I dropped Ima of at the San Francisco air port at 17:40. There wasn’t a lot of time to say goodbye because I had to make it back to the ‘World of Music’ to pick up Osmo from his guitar lesson at 18:15. We had dropped him off on the way to the airport, forty five minutes before the lesson so there was little room for further disruption to his evening schedule. Ima gave me the fake ‘I’ll be fine look’ and I played along knowing that only I believed that to be true. We all know how much Ima hates to sit in the sky all the more so when the sky is over an ocean and worst of all when its at night. As bad as it would be if the plane fell from that sky, there would be hope of finding it if it fell on land. Not only would it fall into water, it would fall into water at night – gone without a trace without witnesses other than perhaps a wandering seagull. We quickly loaded the suitcases on the trolley. I tried to put as much into a reassuring hug as I could, knowing that it would not last her long – she would have to wither her fears and come to a safe landing in spite of herself. I watched her as she pushed the cart through the revolving doors, amused by the fact that Ima was one of the only people who never worry about true and present dangers such as overweight.
I tried to call Osmo as I weaved my way through the evening traffic, shuffling from the 280 freeway to Foothill Expressway. I got the immediate ‘please leave a message’ voice mail reply which told me that Osmo was done with his lesson, trying to organize what was left of his evening over the phone. I called Ima. ‘I was at the gate in less than five minutes’, she said. ‘The bags were somewhat overweight but I kept smiling and the lady moved them on.’ Ima could project her own views into the subconscious being of airline ticket agents. If Ima was convinced that a few more pounds did not make a difference, the agent could be made to agree. ‘I had a little scare when she looked at my hand bag.’ The way she said it told me that it was a passing anecdote. ‘But then she looked at it again and approved its size.’ Ima’s ‘handbag’ was large and heavy weight like a sandbag of the equivalent size – but fortunately it was little-girls-pink. ‘Pink makes small’ I thought to myself as Ima switched the subject: ‘Osmo is waiting for you’. ‘I tried to call him, but he was on the phone’, I explained. ‘He was talking to me.’, Ima replied. ‘Call him, I love you, bye’. I got hold of Osmo and reassured him that I was five minutes away. He responded with a suspicious ‘See ya’.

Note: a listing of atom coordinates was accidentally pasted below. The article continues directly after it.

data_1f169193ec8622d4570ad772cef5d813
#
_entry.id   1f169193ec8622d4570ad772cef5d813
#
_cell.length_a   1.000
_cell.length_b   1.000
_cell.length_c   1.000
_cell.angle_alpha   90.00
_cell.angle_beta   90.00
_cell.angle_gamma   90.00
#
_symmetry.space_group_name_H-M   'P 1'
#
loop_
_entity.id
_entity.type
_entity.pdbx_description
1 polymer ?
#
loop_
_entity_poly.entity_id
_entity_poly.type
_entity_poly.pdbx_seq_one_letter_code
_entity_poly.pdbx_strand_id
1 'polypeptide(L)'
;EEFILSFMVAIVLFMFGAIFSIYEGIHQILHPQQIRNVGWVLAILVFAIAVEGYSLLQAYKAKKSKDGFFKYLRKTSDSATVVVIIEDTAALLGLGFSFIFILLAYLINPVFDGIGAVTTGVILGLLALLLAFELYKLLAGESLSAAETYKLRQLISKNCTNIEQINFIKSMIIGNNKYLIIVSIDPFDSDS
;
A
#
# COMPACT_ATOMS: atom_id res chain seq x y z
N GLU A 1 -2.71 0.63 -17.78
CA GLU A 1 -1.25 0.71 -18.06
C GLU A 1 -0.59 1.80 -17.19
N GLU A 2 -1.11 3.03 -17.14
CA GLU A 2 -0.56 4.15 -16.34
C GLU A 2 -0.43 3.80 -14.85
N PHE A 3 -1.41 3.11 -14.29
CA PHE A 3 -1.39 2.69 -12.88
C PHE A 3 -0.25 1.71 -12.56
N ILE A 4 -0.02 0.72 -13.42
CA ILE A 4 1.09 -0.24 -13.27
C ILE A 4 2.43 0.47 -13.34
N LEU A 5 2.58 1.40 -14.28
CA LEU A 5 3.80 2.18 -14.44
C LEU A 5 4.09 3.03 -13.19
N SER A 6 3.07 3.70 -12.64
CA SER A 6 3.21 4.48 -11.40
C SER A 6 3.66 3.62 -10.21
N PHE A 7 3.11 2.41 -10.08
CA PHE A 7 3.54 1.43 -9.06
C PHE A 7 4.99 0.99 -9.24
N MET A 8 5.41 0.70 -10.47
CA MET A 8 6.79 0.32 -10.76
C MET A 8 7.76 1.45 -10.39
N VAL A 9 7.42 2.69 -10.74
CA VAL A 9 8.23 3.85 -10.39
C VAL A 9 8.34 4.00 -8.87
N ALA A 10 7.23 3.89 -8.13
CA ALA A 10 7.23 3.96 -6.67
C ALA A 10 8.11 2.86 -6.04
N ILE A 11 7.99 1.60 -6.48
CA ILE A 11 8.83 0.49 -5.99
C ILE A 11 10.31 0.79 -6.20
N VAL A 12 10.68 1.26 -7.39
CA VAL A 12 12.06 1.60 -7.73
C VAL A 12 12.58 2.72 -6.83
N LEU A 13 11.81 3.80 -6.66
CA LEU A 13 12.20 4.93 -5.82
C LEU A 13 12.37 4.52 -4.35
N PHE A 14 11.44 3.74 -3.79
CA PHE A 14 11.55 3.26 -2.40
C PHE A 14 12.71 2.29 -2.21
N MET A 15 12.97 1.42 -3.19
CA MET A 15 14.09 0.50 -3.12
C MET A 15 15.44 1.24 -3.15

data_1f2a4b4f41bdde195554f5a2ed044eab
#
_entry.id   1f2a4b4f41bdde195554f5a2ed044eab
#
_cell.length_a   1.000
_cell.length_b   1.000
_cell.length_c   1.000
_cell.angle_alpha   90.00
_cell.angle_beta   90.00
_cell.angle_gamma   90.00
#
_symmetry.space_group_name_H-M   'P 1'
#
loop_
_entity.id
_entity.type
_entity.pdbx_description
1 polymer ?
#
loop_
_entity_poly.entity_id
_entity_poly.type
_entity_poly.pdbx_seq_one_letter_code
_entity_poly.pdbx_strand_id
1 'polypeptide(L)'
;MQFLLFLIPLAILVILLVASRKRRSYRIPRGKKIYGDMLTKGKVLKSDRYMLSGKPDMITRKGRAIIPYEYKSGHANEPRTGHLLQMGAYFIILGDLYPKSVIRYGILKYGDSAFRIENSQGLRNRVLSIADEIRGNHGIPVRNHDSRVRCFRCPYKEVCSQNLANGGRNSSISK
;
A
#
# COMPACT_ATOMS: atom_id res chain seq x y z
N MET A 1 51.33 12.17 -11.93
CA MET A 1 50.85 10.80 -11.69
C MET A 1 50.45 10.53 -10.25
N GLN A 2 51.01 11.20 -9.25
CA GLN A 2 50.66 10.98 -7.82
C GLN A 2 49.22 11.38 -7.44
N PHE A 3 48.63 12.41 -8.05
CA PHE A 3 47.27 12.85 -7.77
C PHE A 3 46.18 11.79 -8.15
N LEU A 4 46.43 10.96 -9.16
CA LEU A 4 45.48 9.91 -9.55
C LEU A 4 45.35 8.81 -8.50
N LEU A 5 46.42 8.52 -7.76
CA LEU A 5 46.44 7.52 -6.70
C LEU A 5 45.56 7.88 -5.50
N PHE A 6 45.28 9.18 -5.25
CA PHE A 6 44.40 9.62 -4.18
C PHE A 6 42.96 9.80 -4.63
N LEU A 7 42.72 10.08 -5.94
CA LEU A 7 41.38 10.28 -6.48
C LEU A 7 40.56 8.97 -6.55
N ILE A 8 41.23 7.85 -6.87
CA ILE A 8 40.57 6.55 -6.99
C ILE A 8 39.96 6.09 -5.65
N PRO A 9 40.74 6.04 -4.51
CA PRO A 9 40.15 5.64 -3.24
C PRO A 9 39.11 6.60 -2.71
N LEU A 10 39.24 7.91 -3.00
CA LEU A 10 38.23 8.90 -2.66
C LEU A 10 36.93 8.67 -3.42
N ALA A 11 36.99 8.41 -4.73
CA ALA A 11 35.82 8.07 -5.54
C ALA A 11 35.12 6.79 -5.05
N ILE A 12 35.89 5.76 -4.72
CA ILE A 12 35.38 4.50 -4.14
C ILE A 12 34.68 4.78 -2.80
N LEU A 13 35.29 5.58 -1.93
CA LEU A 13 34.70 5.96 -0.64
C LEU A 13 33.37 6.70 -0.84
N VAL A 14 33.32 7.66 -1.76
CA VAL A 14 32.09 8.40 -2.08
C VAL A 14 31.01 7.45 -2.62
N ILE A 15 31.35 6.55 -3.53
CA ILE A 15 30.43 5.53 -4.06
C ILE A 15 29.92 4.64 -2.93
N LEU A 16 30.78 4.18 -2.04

‘Ima wants you too call her’ He said when he got into the car. ‘I talked to her’, I said. ‘When?’, he asked. ‘After she talked to you’, I said. ‘How do you know it was after she talked to me?’, he asked. ‘She told me that you had tried to call me and that she should tell me to call you in case I called her.’ I answered and continued: ‘If she told me that you had talked to her before I called her, and I talked to you after I had heard this from her, and you did not hear from her that she had talked to me prior to talking to you then I talked to her after she talked to you and there is no need to call her again’. Of course the entire theory was based on the premise that he had called Ima only once after his lesson was done. ‘I see’ he said smiling. Since he knew that he had made only one phone call, the fact that he agreed with me told me that the assumption was true. I got back to practicalities, hoping to work from the momentum of his smile. ‘Where are we going?’, I asked. ‘Christen’, he said. Internally I felt a stronger belief in the odds of the survival of the Jewish people seeing that perhaps we were back in cahoots with the Chinese. ‘How will you get home?’, I asked, assuming the responsibility for heading the flock for the night. ‘I’ll have someone drive me’. I dropped Osmo off and called Tintin. I did not expect an answer because Tintin was playing tennis, and I was not sure he would hear his phone ring.
‘Hello?…’, He obviously knew it was I who was calling, but chose to stay inquisitive. This would allow him more maneuvering room to figure out which way the winds are blowing. ‘Hi, Tintin’. ‘Hi’, still not giving up any information – wanting me to show my cards first.
‘Tintin, how much longer do you want to be at the tennis court?’
‘We just got here’
‘How will you get home’
‘My friend’s dad will drive me’
‘I am going swimming and will not be home before eight’ I said
‘That’s OK’, I could sense his wanting to get on with his life.